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Bombardier aircraft nears first flight

Sep 05, 2013 | 03:42 PM | Frank Haflich

Tags  Bombardier, CSeries, Boeing, Airbus, Embraer, Pratt & Whitney, Mike Arcamone, Frank Haflich


LOS ANGELES — The maiden flight of Bombardier Inc.’s new CSeries aircraft is drawing near, but no specific date has been given for takeoff.

Transport Canada, the government’s transportation regulation agency, has awarded a flight test permit for CSeries’ Flight Test Vehicle 1 (FTV1), "thereby clearing the way for its maiden flight, expected in the coming weeks," Montreal-based Bombardier said.

"Pending optimal weather, the CSeries will soon take to the skies," Mike Arcamone, president of Bombardier’s commercial aircraft unit, said in a statement.

A Bombardier spokesman couldn’t be reached for comment on reports that the initial flight will take place within the next 10 days, possibly by this weekend. The FTV1 has completed its low-speed taxi runs and this week was due to begin its high-speed taxi runs, simulating speeds for flight takeoff.

The first flight of the CSeries, which cost a reported $3.4 billion to develop, has been delayed at least twice. However, the company hasn’t officially altered its target of entering the plane into service by mid- to late 2014, although some investors and analysts view this outlook as optimistic (amm.com, Aug. 5).

The company hopes a successful maiden flight will increase orders for the CSeries above the 177 reported at the end of June. While this total isn’t considered especially large by most observers for an aircraft at this stage of its development, the CSeries is seen as a significant user of advanced materials. Outsiders estimate composites comprise more than 45 percent of the plane, aluminum-lithium alloys 25 to 30 percent and titanium about 7 percent.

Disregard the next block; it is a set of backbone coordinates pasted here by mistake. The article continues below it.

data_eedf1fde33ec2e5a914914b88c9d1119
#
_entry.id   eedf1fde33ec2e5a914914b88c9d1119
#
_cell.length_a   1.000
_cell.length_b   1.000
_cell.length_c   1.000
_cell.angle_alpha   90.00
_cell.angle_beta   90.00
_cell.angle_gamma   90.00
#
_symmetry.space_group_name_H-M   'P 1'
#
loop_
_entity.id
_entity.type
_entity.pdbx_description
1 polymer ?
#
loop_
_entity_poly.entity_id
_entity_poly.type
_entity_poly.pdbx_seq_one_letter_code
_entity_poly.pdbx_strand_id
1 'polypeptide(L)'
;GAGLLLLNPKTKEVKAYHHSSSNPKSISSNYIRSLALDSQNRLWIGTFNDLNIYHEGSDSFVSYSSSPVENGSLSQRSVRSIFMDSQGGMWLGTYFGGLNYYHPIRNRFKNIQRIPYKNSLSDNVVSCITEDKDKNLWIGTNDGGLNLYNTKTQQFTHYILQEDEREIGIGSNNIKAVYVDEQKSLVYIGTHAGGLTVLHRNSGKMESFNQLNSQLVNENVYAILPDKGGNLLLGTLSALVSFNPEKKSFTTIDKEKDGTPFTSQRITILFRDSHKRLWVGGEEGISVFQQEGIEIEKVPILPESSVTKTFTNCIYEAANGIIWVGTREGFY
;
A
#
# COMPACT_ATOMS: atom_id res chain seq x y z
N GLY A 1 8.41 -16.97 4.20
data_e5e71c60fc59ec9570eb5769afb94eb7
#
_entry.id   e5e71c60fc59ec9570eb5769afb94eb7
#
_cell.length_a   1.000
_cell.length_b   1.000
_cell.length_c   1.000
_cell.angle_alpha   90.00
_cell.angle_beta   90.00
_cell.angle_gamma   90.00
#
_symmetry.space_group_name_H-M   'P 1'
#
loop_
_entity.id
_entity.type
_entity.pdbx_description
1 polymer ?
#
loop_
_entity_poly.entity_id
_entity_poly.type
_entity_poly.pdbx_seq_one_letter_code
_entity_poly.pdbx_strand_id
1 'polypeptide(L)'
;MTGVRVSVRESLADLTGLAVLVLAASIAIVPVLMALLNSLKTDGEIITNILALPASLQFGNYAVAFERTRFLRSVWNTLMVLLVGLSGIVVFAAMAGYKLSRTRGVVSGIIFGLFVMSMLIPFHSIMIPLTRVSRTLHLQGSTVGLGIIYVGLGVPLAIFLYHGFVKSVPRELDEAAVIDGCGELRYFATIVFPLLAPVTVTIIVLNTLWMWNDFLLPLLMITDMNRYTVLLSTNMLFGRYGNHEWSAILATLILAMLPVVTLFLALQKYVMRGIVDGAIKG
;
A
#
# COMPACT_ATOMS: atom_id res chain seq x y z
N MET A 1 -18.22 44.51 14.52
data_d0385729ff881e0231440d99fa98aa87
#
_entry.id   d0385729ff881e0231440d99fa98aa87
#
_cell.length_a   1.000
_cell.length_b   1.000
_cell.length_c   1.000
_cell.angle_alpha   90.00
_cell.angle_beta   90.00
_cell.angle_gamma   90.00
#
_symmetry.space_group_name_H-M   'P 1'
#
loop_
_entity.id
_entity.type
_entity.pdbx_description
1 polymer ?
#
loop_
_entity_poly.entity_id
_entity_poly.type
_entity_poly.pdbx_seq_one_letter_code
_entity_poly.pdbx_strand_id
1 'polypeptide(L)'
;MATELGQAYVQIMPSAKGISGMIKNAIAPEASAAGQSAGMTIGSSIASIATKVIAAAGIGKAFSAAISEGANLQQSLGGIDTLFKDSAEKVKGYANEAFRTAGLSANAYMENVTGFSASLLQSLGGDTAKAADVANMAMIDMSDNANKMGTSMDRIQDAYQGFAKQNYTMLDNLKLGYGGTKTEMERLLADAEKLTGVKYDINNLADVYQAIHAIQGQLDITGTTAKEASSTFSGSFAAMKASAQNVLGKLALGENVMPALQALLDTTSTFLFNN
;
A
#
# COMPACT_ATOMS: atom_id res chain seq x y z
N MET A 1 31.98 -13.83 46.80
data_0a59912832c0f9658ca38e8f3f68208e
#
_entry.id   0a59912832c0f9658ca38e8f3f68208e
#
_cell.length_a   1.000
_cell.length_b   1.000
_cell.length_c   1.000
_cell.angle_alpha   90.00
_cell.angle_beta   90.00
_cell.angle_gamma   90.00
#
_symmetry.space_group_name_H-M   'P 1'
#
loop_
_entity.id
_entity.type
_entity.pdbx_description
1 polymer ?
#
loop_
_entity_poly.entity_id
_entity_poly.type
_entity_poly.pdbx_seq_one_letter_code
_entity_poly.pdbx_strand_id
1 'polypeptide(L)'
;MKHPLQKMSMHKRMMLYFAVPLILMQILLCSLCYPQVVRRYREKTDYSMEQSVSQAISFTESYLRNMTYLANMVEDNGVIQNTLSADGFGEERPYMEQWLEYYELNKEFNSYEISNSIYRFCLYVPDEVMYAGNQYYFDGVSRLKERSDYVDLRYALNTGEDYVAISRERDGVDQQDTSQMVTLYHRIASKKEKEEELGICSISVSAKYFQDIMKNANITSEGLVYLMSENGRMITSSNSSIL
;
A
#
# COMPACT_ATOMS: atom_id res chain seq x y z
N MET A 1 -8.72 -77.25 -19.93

Bombardier hasn’t commented on these estimates.

The CSeries is seen as Bombardier’s attempt to move up from smaller regional jets to the larger commercial transport market, and pits it against airliners built by Chicago-based Boeing Co. and Toulouse, France-based Airbus SAS, as well as by perennial Brazilian rival Embraer SA.

The CSeries is aimed at the 100- to 149-seat market, the company said.

The single-aisle plane is powered by two Pratt & Whitney Corp. PW 1500G engines, and has a range of 2,950 nautical miles.




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